The American car rental company Hertz declared bankruptcy in Canada and the United States on Friday. - Ted Shaffrey / AP / SIPA
The American car rental company Hertz, more than a century old and known throughout the world, placed itself on Friday under the American regime of bankruptcy, decimated by the pandemic of Covid-19.
For the time being, this procedure only concerns its operations in the United States and Canada, said the emblematic group in a press release. It thus spares its main operational regions, notably Europe, Australia and New Zealand.
"The impact of Covid-19 on travel demand has been sudden and dramatic, resulting in a sharp drop in company revenues and future bookings," said the group. Hertz says it has taken "immediate action" that prioritizes the health and safety of employees and its customers. It also eliminated "all non-essential expenses".
"However, there remains uncertainty as to the return of revenues and the complete reopening of the market (…) which necessitated today's action," he adds.
10,000 to 20,000 jobs could be lost
On April 21, Hertz had already announced that it would cut 10,000 jobs in North America, or 26.3% of its global workforce, to save money in the face of uncertainties caused by measures to stem the pandemic. Friday, the group said that it is even 20,000 people in total who were laid off, about half of its global workforce.
In the United States, recourse to Chapter 11 is a device that allows a company that can no longer repay its debt to restructure away from creditors. Hertz did not mention the amount of its debt but the Wall Street Journal reported on Friday a debt of about $ 19 billion and nearly 700,000 vehicles largely unused because of the coronavirus.
"The financial reorganization will provide Hertz with a path to a more robust financial structure that will better position the company for the future," said Hertz. "Hertz has more than a century of industry leadership and we entered 2020 with strong revenue and profit dynamics," said Paul Stone, the group's chief executive quoted in the release.
But the pandemic has put a halt to activity and the group's management fears that the recovery will soon materialize.
Fourth consecutive year of losses
In addition, the question remains unanswered about the group's ability to find its business customers while the pandemic has generalized teleworking. According to the boss, recourse to Chapter 11 will protect "the value" of the group's assets and "will give the group the necessary time to set up a new, more solid financial base to successfully weather this pandemic and to better position ourselves."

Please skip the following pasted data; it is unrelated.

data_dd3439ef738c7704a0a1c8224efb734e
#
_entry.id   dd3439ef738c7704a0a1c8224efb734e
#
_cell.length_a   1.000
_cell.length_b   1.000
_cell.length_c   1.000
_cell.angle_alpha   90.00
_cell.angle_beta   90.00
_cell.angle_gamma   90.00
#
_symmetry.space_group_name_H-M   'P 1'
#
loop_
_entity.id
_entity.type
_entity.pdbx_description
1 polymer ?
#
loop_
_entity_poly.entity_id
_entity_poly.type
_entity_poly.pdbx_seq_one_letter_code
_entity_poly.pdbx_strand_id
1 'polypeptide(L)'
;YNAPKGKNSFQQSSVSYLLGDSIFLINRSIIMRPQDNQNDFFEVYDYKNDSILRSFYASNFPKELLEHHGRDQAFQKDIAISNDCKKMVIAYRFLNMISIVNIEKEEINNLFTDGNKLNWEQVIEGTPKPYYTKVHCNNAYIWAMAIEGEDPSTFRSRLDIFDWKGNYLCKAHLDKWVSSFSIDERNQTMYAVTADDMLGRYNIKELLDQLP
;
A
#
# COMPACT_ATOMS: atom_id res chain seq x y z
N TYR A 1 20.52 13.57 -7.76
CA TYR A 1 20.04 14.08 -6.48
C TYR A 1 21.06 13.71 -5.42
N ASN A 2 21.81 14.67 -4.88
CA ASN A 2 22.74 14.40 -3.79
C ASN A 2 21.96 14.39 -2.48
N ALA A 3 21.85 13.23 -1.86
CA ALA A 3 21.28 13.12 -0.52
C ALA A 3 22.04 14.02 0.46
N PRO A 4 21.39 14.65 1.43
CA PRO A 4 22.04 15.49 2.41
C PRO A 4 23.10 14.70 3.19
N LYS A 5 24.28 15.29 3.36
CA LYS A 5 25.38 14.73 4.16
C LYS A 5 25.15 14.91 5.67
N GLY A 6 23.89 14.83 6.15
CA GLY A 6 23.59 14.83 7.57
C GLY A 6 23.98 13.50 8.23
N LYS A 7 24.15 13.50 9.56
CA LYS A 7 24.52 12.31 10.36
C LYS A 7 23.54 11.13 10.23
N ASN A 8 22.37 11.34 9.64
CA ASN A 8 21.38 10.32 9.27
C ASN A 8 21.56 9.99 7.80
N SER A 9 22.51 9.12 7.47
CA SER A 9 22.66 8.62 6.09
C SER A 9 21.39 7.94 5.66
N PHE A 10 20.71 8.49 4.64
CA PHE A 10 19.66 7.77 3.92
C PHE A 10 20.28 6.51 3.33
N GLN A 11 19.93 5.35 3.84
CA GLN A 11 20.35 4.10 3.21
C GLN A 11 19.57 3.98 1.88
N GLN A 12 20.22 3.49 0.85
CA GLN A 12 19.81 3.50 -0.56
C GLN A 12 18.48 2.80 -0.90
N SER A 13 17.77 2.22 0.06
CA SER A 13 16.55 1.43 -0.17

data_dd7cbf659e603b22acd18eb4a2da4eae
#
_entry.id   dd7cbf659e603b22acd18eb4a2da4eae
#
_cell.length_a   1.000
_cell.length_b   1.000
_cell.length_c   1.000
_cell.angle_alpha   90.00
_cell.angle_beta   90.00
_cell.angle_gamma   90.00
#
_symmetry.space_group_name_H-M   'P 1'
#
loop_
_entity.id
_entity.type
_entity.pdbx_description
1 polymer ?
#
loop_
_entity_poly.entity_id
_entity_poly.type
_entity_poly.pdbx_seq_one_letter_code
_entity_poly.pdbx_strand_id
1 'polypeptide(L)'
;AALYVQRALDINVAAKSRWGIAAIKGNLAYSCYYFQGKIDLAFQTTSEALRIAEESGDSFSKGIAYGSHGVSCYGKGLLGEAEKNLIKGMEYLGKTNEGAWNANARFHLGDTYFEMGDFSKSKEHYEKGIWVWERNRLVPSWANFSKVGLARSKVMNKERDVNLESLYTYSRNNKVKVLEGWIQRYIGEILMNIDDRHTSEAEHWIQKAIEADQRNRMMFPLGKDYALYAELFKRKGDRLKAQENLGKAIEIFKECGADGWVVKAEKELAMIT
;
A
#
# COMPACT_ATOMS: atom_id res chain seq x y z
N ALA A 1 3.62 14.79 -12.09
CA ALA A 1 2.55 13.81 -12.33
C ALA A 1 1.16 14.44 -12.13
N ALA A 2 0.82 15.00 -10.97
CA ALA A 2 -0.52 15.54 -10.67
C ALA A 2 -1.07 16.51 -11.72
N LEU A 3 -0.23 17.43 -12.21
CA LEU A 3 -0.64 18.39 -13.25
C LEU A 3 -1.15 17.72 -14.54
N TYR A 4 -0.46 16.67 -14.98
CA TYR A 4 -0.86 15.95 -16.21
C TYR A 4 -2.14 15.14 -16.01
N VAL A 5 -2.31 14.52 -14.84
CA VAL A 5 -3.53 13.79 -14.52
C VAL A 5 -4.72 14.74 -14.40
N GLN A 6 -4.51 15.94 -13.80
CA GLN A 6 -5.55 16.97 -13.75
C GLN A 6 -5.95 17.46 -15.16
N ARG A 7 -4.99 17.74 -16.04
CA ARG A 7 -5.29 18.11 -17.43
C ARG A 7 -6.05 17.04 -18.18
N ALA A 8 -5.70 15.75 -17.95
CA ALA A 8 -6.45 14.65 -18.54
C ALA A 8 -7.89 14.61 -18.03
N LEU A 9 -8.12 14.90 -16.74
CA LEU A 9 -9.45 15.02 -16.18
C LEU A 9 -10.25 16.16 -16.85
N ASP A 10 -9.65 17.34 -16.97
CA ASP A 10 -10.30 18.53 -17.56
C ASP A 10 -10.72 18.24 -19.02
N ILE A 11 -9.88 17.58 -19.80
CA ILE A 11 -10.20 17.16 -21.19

The Estero, Florida-based company employed 38,000 people at the end of December, including 29,000 in the United States. For the past few years, Hertz has certainly been struggling with competition including Avis Budget and carpooling services such as Uber.
The company had thus suffered a fourth consecutive annual net loss in 2019. But 2020 had started well with an increase in turnover of 6% in January and 8% in February compared to the same months of last year.
38.6 million claims for unemployment benefit in the United States
This bankruptcy illustrates the extent of the crisis that the United States is currently going through, a consequence of the paralysis of whole swathes of the economy, notably transport and tourism, in an effort to contain the spread of the virus. In total, since the sudden economic downturn in mid-March, 38.6 million people have claimed unemployment benefit in the United States.
US Central Bank President Jerome Powell recently spoke of a likely 20 to 25 percent unemployment spike after climbing to 14.7 percent in April. GDP could contract by 20 or even 30% in the second quarter, after having fallen by 4.8% in the first three months of the year.
More than 1.6 million people have been infected with the coronavirus in the United States and the pandemic has killed nearly 96,000 people, according to the latest data from Johns Hopkins University which refers.
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